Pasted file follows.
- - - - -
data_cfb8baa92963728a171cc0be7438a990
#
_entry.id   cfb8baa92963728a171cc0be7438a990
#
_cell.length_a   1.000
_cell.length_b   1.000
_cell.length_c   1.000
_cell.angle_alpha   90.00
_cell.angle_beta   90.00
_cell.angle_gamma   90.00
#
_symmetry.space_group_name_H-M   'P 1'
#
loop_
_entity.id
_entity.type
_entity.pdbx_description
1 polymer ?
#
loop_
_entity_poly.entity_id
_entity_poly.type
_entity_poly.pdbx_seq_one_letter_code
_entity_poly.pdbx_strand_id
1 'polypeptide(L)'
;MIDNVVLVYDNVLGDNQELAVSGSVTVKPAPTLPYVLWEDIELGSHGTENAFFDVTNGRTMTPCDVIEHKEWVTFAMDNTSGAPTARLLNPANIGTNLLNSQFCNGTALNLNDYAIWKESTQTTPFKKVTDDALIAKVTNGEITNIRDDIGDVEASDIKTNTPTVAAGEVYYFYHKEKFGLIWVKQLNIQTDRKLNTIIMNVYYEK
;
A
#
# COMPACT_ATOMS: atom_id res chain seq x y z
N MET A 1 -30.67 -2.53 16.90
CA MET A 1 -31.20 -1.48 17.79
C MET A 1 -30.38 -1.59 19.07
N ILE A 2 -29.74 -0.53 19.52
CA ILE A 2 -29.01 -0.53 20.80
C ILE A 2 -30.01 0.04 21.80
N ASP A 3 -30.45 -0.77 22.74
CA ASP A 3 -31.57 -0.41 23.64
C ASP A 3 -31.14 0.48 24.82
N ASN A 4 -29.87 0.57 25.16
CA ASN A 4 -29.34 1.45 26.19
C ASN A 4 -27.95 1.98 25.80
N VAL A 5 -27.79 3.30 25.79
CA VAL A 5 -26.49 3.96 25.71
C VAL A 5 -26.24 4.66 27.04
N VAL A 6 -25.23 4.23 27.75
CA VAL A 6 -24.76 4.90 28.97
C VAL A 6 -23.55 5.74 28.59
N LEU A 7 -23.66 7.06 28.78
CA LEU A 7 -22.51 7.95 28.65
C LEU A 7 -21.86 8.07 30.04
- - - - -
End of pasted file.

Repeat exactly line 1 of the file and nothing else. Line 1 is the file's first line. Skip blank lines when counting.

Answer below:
data_cfb8baa92963728a171cc0be7438a990